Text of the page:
We made a group of hostel friends, who we roused into heading out to a bar.
The most notable of these individuals would have to be the mildly racist Chinese-Canadian air-hostess, who after professing her admiration for Trump and Putin loudly said (in a bar in Germany, surrounded by Germans) that Hitler was a great man. I could not figure how much of what she said was shock-jockery to please her evidently wry sense of humour, or how much was a genuinely held belief.
Enjoyably she had become great friends with a full-blown bleeding-heart liberal, Micheal, who was from the famously liberal town of Portland on the US’s west coast. They had been on an all day hike together and I wish I could’ve been a fly on the wall to see these two improbable friends arguing nonsense as they ambled through the forests.
When I joked about this, Micheal made the salient point that not talking to those we politically disagree with is at the root of many of our current divisions as we enter into our ever more safe self-satisfying echo chambers. And whilst calling Hitler a great man is a bit extreme, ultimately you’ll win no arguments by writing someone off as bone headed and not engaging with them.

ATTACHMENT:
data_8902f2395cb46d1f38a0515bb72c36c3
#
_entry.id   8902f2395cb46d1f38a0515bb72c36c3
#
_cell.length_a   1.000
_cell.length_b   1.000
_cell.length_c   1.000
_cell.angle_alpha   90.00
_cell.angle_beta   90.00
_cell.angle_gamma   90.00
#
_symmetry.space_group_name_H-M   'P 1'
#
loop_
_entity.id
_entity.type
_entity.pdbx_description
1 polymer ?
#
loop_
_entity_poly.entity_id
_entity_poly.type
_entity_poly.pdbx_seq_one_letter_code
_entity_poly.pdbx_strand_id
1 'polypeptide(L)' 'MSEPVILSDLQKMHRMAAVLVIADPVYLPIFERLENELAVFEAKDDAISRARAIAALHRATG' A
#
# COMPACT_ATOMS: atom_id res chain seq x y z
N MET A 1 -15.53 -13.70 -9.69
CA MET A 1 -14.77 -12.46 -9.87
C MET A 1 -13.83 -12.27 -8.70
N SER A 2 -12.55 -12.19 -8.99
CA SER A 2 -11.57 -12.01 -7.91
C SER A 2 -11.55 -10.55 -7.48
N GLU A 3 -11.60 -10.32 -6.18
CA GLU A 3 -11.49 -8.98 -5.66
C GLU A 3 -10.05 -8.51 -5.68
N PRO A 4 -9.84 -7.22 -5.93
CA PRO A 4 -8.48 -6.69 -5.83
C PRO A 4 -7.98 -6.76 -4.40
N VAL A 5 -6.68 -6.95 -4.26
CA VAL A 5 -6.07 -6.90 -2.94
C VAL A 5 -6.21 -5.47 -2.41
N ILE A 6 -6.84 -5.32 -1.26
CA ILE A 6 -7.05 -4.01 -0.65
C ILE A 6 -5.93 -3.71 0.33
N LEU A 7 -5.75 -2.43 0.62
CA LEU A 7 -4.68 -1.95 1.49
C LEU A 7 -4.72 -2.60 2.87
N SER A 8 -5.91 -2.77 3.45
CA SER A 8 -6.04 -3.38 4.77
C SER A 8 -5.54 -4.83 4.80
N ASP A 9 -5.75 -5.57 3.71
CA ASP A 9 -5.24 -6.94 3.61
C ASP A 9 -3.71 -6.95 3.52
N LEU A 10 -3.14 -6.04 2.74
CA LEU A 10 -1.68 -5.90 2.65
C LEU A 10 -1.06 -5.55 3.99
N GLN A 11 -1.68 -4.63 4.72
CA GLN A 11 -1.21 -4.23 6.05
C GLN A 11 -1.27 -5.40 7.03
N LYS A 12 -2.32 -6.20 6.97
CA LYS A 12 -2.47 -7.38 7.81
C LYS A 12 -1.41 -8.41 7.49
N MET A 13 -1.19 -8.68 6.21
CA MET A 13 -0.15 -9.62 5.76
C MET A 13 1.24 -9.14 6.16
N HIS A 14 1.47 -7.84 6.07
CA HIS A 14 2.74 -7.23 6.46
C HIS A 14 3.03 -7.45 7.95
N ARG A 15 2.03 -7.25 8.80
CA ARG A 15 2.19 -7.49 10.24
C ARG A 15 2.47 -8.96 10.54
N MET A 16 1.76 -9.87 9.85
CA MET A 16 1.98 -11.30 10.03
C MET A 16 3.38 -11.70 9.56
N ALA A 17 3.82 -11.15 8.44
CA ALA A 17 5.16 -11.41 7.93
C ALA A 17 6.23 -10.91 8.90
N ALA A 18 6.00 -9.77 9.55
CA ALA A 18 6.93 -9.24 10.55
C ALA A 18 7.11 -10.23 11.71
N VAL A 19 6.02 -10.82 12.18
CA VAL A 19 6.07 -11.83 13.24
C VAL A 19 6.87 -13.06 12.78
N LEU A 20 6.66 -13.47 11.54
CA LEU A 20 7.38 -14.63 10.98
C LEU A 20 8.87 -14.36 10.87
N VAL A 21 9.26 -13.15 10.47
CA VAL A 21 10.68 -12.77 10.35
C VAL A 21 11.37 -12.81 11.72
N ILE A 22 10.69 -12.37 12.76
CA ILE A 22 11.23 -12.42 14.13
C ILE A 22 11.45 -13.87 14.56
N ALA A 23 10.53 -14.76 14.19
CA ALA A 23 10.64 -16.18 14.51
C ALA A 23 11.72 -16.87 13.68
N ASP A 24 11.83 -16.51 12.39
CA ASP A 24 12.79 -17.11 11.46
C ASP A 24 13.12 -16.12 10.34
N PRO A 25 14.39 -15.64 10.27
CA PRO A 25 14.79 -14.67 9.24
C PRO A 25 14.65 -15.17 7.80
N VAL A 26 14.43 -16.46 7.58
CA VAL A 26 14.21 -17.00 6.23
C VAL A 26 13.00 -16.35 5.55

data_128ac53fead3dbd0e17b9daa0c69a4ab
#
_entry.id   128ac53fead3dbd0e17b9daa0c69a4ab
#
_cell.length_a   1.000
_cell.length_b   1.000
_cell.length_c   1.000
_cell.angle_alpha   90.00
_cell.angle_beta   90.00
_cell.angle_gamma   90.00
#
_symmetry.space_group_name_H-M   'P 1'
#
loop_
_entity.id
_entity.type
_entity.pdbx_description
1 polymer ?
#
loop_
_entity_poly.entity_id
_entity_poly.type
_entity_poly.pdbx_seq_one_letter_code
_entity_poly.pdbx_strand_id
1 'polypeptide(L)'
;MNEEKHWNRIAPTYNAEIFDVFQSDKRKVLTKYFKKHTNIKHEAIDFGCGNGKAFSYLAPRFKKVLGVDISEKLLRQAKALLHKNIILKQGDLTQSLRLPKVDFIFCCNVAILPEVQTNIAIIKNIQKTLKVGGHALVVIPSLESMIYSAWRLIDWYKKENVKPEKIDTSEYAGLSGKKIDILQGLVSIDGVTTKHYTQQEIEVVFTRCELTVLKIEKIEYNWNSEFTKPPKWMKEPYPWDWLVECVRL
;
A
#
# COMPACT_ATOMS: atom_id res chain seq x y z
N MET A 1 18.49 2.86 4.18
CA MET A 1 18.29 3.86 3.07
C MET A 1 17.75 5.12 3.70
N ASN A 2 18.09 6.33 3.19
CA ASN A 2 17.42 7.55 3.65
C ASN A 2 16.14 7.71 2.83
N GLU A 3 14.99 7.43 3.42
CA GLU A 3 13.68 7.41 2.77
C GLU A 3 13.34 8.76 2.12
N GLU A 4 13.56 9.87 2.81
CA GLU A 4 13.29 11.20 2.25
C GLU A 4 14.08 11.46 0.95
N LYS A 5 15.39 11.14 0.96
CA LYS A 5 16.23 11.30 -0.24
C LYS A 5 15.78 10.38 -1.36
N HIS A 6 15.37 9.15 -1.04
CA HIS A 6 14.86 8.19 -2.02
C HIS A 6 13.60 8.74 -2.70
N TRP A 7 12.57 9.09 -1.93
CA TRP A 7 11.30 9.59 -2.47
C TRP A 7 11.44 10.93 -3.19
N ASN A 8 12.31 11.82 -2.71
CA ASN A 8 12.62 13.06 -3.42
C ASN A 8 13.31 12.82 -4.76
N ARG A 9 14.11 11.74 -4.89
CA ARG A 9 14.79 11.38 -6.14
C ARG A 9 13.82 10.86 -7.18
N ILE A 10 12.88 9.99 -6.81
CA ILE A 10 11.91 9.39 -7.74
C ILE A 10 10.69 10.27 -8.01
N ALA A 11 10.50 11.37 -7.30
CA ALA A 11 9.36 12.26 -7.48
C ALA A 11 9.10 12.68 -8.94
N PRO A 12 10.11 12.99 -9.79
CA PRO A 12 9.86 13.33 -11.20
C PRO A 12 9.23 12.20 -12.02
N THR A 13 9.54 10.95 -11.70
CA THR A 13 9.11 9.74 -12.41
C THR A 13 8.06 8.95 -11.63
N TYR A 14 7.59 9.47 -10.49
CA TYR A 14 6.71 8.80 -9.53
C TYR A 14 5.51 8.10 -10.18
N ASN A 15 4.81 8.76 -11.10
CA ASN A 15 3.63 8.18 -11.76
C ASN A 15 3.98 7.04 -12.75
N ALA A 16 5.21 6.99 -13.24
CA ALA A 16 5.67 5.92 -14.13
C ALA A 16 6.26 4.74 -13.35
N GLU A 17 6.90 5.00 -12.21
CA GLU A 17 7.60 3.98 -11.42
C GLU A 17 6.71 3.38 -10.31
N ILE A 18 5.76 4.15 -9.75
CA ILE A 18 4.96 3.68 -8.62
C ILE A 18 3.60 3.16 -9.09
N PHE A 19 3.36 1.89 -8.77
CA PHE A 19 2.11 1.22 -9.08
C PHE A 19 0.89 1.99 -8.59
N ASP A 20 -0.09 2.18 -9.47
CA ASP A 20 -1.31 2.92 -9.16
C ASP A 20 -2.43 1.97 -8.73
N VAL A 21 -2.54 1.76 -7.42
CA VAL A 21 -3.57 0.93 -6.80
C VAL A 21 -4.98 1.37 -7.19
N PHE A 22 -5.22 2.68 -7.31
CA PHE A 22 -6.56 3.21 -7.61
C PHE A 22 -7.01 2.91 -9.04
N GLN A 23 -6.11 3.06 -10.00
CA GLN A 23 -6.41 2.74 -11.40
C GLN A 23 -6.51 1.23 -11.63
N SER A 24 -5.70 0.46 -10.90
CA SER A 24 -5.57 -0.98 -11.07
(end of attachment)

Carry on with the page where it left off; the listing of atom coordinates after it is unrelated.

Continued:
This plays into the Brexit dichotomy as much as anything else, and Iain and I are as good an example of this as anyone, I’d suppose.
Needless to say it was an evening of beer fuelled lively conversation, and if nothing else, the cross section of people from around the globe sharing views was a great reminder of why hostels can be such an enjoyable way to travel.
The Saar valley — getting soaked amidst epic industrial decay
We crossed the industrial and urban Rhine plain in a light commuter train, reasoning that this wouldn’t be too pleasant actually cycle across. And we then began biking up through the hills that border Germany’s western frontier to the Saar valley.
This was a fairly dreary journey as the only road that didn’t wildly ramble over, under and around steep hills went past a big American military base, and was busy with trucks and huge “canyonero” style pick-up trucks (which appeal to Americans based in urban European areas for what I can only assume must be some sort of compensatory reason).